Republished with permission
© Copyright Michael Holt
When I was young “queer” was a slur, slang for homosexual, and that’s the only meaning it had. Pretty much all of society was very homophobic. We used “queer” to emphasize the difference between us normal people and those dreadful homosexuals.
Except I wasn’t quite one of the normal people. I had submissive fantasies before puberty. These weren’t sex fantasies, they were more gender role fantasies. I had no idea what to do about them. But I knew they set me apart, and that didn’t feel safe in 50’s America. So I kept them hidden. I didn’t realize that this gave me something in common with the queers.
I had a male lover in college. I was quite surprised when he came on to me. I wasn’t one of those queers, and didn’t think I was attractive. But he insisted I was and I yielded. The sex worked—I got hard; I came. But I had the thought, while making out with him the first time, that it would work better if one of us was a woman. All these decades later, that strikes me as a queer thought. This relationship was a one-off for me. I realized that really, my attraction was for women.
Much later I found the kink community. And in it I met young people who had claimed the word “queer”. They rejected traditional gender stereotypes and they used their appearance to signal this. I had never embraced the stereotypes, but I was comfortable with traditional masculine presentation. So no hairstyle-as-statement for me. Heck, I often wore khakis and a button-down shirt on casual day at work. People no doubt made assumptions based on my appearance, and I didn’t challenge them. But I did sometimes surprise them. When I participated in the Hula Hoop contest at the Pride Block Party the MC called me out. “Look at Mr. Lands’ End go!” Yep, I stood out in that crowd. I won the contest, using Hula Hoop skills I’d learned in the 50’s. For a straight white guy in a button-down, I could move my hips. I had embraced being kinky, but I didn’t feel at all queer.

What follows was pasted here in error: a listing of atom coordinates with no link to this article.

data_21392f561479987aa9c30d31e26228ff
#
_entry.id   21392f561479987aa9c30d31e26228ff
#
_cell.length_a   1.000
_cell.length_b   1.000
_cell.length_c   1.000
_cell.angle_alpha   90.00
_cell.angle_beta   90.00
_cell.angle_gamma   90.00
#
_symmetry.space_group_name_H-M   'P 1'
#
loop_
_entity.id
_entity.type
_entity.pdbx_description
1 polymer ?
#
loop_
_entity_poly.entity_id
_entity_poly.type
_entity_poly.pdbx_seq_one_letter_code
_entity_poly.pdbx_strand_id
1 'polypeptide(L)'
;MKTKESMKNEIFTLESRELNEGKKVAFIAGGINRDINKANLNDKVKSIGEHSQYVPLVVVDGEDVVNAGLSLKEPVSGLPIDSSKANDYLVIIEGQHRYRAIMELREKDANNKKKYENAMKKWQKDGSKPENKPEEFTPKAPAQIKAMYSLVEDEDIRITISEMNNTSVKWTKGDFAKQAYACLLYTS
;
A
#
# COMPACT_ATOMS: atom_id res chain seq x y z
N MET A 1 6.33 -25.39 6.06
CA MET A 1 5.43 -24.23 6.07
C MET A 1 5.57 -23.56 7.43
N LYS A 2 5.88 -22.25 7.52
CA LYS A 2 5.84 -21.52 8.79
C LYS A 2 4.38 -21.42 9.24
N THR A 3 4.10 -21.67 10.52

That eventually started to change. Year before last a friend and I presented a workshop on kink at an LGBTQ conference. When I introduced myself I included that I was submissive. I saw it as a credential of sorts. I wasn’t L or G or B or T or Q, but I was different. My friend brought clarity: “Male submission is a queering of masculinity.” She identifies as queer and had given this more thought than I had.
Her words rattled around in my brain for months, and eventually I accepted that I was queer, at least on the inside. And it wasn’t a choice. I had had those fantasies, I had this nature, and fuck no, I wasn’t ever going to be a macho man.
And eventually I felt comfortable bringing my queer to the surface. I felt drawn to cross-dressing, and I found a venue to try it out, a step at a time. I volunteer at Kinky Friday, a monthly fetish night at a large downtown bar. It’s a very open and welcoming environment. Last month I came up with a gender-bending costume: a short slip, biker boots, tape on my nipples, and leather thigh cuffs. I felt entirely comfortable wearing lingerie in public, and this emboldened me. This month I did without the masculine elements. A different (cuter?) short slip, strappy heels, tape on my nipples, and I carried a white patent-leather purse. And I got a pedicure and bright red polish on my toenails. So they matched my thong, that showed under my slip. Such an attention whore! I got lots of compliments at Kinky Friday, especially for my shoes, and I had a great time.
I reprised the outfit the next night at a kink party--an entirely different group of people. Friends who’ve known me for years were surprised, but I just said I wanted to get my queer on, and that was enough. And then I went back into gender-bending mode, wearing the heels and carrying the purse while otherwise dressing masculine. I went queer to lunch with a friend, and to a small fundraiser for a feminist comedy troupe, and to Trader Joe’s. And I stepped out with bright red toenails barefoot dancing, and at the gym, and getting a massage. I was thrilled when people noticed and I enjoyed talking about it. But I also realized that it was fine when no reacted. That could be a sign that seeing an old queer wasn’t all that remarkable. And that would be a good thing, too.
I’m so glad I found my queer.
St. Paul, MN